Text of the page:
Summary: It’s easy to thank God when everything is going good. It’s not so easy to thank God when everything is going wrong. During these times it’s hard to be thankful. Yet the Bible clearly teaches that we are to be thankful for even the bad times.
Thank Him for the Bad Times
“In everything give thanks: for this is the will of God in Christ Jesus concerning you.” (5:18)
We always find that is easy to thank God when everything is going good. It is not so easy to thank God when everything appears to be going wrong. During these adverse times it is hard to be thankful. Yet the Bible clearly teaches that we are to be thankful for even the bad times we may go through. There are some good reasons why we should be thanking Him for the bad times.
I. God may be using adversity to get our attention
A. In Acts 9 we read of Saul of Tarsus, later known as the apostle Paul, who was proud and egotistical, seeking to rid the world of Christians. God had to get Saul’s attention. To do so God struck Saul blind with a bright light. Lying on the Damascus Road, Saul asked, “Who are you, Lord? and “Lord, what wilt thou have me to do”. (Acts 9:5-6)
B. Is God the number one priority in your life? Is He truly First? If not He will bring you down to make you look up.
C. Daniel 4:31-34 “The king spoke, and said, Is not this great Babylon, that I have built for the house of the kingdom by the might of my power, and for the honor of my majesty? While the word was in the king's mouth, there fell a voice from heaven, saying, O king Nebuchadnezzar, to thee it is spoken; The kingdom is departed from thee. And they shall drive thee from men, and thy dwelling shall be with the beasts of the field: they shall make thee to eat grass as oxen, and seven times shall pass over thee, until thou know that the most High rules in the kingdom of men, and gives it to whomsoever he will. The same hour was the thing fulfilled upon Nebuchadnezzar: and he was driven from men, and did eat grass as oxen, and his body was wet with the dew of heaven, till his hairs were grown like eagles' feathers, and his nails like birds' claws. And at the end of the days I Nebuchadnezzar lifted up mine eyes unto heaven, and mine understanding returned unto me, and I blessed the most High, and I praised and honored him that lives forever, whose dominion is an everlasting dominion, and his kingdom is from generation to generation.”
D. We can safely assume that every time we are going through a major trial, God is trying to get our attention in some fashion.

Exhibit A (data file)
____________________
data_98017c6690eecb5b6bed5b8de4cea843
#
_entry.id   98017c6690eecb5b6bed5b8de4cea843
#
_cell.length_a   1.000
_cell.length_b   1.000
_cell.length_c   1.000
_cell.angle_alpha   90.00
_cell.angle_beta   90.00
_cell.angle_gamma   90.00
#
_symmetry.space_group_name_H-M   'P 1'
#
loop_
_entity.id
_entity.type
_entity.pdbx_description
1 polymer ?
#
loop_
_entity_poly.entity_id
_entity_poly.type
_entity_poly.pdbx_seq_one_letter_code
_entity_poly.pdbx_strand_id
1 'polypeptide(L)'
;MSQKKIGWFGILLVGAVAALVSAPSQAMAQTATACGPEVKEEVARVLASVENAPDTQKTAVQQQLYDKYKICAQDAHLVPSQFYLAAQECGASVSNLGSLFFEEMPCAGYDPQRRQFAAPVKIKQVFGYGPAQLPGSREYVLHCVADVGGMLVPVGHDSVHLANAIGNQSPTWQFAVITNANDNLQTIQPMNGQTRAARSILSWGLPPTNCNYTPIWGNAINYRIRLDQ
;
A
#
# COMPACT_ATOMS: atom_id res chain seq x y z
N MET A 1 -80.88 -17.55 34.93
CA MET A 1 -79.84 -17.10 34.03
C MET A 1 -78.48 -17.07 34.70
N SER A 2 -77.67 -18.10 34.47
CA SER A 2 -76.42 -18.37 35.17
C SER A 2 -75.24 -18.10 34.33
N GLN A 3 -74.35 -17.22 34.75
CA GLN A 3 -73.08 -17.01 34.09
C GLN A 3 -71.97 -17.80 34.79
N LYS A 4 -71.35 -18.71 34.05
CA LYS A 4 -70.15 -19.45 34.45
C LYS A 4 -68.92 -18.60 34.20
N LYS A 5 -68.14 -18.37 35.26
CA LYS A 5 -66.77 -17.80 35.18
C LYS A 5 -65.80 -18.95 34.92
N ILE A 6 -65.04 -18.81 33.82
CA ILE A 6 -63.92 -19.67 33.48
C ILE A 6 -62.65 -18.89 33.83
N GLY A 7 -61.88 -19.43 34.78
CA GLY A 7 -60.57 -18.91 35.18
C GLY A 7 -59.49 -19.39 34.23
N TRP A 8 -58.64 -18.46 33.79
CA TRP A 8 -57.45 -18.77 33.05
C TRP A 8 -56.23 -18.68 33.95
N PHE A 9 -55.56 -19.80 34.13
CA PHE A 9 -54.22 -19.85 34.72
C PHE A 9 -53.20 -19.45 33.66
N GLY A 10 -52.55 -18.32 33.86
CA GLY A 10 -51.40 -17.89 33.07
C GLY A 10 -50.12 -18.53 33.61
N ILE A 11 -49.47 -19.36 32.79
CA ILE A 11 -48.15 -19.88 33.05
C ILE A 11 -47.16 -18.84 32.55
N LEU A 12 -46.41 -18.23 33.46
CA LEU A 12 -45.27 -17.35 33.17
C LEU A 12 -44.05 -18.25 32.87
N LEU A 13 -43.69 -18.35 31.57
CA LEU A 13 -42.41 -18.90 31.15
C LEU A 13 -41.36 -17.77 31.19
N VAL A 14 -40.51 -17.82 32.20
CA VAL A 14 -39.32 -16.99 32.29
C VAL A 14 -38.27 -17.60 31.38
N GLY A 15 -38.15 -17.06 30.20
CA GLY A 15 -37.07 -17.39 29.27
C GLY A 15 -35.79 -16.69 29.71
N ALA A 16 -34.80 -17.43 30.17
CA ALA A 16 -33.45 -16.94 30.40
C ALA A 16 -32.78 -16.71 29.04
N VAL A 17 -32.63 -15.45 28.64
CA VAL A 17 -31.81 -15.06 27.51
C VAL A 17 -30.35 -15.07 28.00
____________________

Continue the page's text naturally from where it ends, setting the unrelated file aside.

E. Suffering is a tool God uses frequently to get our attention and to accomplish His purposes in our lives. When we go through trials we are forced to turn from trusting in our own resources to looking to God for deliverance. Adversity prompts us to turn to God and cry out to Him when we don’t see light at the end of the tunnel.
F. Psalm 121:1-2 “I will lift up mine eyes unto the hills, from whence cometh my help. My help cometh from the LORD, which made heaven and earth.”
II. God may be using adversity to draw us nearer to Him
A. Have you ever heard of a berkutchi? A berkutchi is an Asian man who trains eagles for hunting. The capture, taming, training, and keeping of eagles is highly ritualized. Most eagles, which have a life span of about 40 years, are caught when very young—either snatched from a nest or trapped in a baited net. Once captured, the eagle is hooded and placed in a cage with a perch that sways constantly so it cannot rest or sleep. For two or three days it is also deprived of food. During this time the berkutchi talks, sings, and chants to the eagle for hours on end. Finally, he begins to feed and stroke it. Slowly the weakened creature comes to rely on its master. When the berkutchi decides that their relationship has become strong enough, the training begins. Not all eagles can be trained, but those who take to life with a master display intense loyalty. While the training and breaking of the eagle may seem harsh, it is a picture of how over time God breaks our independent spirit to draw us close to Him. - Keith R. Krell, Stephen Kinzer, “A Hunter Whose Weapon Is Also His Friend,” New York Times (11/4/99).